As a kid, I fell in love with Fantasia and all the promise it held. For years I would play a game in my head where every character I cam across, be it from books, movies, TV shows, or some other medium, lived in one giant fantasy world. They formed organizations, opened businesses, built relationships, and fought the bad guys, who happened to be on a neighboring planet. What all that meant, was that these characters existed outside their creator's mind. They lived entire lives that were not influenced by their creator's arbitrary decisions. That last concept is why I fell in love with this book, and why I can't wait to read the rest of the trilogy.
When Jeff wakes up in the world he thought he created, he's just a tad bit confused. At first he thinks it's an elaborate prank, but quickly decides he is simply dreaming. He plays along with the characters he though he invented, humoring them when they tell him they brought him there to solve some major problems. Of course they lecture him a bit on the way he is handling some of the plot points, and quickly inform him that what he's writing is only a small fraction of their daily lives. Over time, as he gets to know them, to understand their history, he realizes that he is in fact in the world he created. When he is faced wit the death of one of his "creations", a death he did not plan, his world is turned upside down.
To be blunt, I couldn't stand Jeff in the beginning. I thought he was just a tad bit too egotistical, but he's an author who loves creating worlds, so what else should I expect from someone with a godlike complex. And for the most part, his characters modeled that attitude. As he matured, he softened up and I grew to like him. And oddly, as he became less rigid, so did his characters. As they turned to face a common threat, they grew as a unit, and really began to understand each other. The one relationship I never understood or even liked was with the "love of his life." It made no sense in the structure of the story, and I kept waiting for her to be killed off. My wish was never granted, but I'm keeping my fingers crossed for the next two books.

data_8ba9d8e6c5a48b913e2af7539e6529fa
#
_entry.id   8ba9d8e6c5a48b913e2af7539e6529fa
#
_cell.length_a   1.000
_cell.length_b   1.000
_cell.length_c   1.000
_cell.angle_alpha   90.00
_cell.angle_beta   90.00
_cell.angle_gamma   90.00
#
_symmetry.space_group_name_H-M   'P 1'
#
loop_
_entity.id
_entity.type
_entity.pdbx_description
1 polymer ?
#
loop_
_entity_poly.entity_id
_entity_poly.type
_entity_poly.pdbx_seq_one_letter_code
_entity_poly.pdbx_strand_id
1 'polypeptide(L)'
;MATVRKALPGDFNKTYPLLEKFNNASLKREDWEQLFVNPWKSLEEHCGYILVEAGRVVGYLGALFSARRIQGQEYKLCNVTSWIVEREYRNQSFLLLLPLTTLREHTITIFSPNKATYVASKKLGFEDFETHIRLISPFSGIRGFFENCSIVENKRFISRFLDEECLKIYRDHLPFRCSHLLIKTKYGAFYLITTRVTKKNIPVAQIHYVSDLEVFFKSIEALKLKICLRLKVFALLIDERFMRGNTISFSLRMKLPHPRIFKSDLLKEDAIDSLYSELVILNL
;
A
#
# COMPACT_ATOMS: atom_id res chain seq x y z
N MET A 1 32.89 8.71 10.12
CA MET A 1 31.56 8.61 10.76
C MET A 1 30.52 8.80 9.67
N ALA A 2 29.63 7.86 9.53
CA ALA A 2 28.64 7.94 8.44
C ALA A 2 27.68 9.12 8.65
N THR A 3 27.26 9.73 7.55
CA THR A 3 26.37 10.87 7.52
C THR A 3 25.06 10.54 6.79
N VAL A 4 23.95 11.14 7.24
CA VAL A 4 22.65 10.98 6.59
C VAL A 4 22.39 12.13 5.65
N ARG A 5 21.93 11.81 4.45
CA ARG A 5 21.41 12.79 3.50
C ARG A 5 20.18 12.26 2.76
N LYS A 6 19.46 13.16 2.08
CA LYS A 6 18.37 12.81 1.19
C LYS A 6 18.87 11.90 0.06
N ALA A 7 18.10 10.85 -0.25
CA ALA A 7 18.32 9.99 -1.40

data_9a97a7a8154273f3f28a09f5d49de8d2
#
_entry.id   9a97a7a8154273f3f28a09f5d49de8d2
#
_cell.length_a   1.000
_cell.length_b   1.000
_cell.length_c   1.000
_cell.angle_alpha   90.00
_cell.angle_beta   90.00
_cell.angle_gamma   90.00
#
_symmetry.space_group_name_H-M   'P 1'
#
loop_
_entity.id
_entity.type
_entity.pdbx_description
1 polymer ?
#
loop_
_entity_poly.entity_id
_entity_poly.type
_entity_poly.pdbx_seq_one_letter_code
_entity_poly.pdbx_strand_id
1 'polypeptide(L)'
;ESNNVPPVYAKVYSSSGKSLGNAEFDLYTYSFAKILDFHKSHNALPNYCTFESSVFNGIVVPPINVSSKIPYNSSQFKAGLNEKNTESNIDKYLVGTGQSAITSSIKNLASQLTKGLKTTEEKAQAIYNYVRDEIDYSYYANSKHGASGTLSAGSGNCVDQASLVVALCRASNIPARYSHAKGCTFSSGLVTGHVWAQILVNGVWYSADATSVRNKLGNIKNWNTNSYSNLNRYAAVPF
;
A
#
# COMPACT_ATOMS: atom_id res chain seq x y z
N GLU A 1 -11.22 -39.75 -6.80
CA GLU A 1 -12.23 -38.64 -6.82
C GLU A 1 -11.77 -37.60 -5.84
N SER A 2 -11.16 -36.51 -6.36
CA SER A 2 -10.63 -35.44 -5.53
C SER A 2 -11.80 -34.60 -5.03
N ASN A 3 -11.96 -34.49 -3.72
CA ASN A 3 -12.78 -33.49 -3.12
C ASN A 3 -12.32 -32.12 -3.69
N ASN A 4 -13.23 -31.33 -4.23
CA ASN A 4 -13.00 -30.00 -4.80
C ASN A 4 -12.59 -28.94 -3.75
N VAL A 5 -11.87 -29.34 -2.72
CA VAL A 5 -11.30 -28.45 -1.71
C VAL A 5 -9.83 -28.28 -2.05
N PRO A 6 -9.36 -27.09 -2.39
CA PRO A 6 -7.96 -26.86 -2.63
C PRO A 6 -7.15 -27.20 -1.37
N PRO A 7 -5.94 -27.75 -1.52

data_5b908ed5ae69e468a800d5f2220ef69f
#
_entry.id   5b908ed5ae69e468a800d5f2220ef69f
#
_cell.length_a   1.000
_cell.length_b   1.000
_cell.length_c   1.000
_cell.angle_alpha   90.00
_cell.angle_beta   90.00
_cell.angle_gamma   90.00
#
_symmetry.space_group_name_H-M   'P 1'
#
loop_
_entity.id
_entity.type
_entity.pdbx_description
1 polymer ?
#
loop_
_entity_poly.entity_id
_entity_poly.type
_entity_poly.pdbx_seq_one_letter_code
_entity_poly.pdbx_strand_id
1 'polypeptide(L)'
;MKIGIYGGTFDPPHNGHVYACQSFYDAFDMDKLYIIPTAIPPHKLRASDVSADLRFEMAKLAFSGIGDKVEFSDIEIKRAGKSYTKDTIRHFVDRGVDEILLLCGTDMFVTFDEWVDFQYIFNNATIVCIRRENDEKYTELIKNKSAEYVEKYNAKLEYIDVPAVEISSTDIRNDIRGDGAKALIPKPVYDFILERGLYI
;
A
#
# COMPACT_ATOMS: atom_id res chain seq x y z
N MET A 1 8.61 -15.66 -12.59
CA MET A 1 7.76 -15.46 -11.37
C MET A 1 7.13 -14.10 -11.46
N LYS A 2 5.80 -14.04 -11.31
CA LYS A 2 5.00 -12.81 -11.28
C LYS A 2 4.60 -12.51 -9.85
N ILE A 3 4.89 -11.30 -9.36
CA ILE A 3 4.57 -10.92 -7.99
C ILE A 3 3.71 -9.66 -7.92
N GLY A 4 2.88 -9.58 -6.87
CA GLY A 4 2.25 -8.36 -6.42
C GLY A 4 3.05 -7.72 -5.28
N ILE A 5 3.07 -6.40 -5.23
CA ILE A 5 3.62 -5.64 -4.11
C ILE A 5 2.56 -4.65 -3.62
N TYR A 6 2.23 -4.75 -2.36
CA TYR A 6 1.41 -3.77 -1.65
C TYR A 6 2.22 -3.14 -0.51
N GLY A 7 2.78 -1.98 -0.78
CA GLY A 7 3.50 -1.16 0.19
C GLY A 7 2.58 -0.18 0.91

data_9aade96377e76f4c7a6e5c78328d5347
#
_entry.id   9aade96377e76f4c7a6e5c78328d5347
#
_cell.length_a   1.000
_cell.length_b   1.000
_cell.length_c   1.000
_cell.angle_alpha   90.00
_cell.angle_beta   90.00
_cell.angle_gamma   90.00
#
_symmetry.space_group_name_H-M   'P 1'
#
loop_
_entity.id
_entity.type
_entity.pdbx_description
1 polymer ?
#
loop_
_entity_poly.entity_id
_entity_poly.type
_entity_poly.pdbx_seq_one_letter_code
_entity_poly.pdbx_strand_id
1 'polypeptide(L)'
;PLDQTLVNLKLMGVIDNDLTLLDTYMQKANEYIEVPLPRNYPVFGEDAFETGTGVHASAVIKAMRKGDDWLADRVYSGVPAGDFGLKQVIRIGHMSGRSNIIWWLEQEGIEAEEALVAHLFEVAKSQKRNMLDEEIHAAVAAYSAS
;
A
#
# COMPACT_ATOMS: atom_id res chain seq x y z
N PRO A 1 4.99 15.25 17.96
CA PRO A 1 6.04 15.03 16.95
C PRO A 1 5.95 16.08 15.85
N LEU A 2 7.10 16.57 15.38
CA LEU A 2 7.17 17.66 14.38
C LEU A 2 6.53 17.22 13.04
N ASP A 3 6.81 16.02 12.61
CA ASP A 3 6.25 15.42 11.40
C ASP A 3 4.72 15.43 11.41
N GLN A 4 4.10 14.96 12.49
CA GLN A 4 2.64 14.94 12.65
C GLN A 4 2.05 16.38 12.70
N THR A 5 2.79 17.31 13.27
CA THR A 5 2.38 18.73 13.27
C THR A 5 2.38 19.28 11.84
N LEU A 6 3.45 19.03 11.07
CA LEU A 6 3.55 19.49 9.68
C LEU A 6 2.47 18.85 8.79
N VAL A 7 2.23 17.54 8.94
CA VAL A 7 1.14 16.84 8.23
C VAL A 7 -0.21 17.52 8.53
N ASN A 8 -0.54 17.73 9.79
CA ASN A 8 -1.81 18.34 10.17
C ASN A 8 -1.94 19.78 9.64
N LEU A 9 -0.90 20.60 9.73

I still don't think Jeff, nor his characters, know whether Jeff dreamed them up, or if he just tapped into their world, influencing their actions when he could. I don't think I have a strong opinion on it either, and I'm okay with it. I'm just looking forward to what happens next.
Wednesday, August 3, 2016
Of every character created for the franchise, she is my all time favorite. She suffered loss after loss in her life, and she always found the strength to come back and beat it. She lost her parents at a young age, then her husband dies, leaving her to raise a son by herself. She pours herself into raising Wesley and becoming a Starfleet Commander. She is a strong independent woman, and she really cemented herself as my favorite when she went to bat for Hugh, the young Borg that was rescued from his crashed ship. When those around her, including Captain Picard, wanted to use him as weapon, Dr. Crusher defended him, and did everything she could to make sure he had every chance to become his own person. Time and time again, crisis after crisis, Dr. Crusher proved to be a deeply talented officer, willing to put the needs of others before her own. I also thought that of all the main characters on the show, she was the one who seemed to grow the most over the years. By the end of the series, she was a woman & officer who was not only completely comfortable in her own skin, but supremely confident in who she was, and what she had to offer.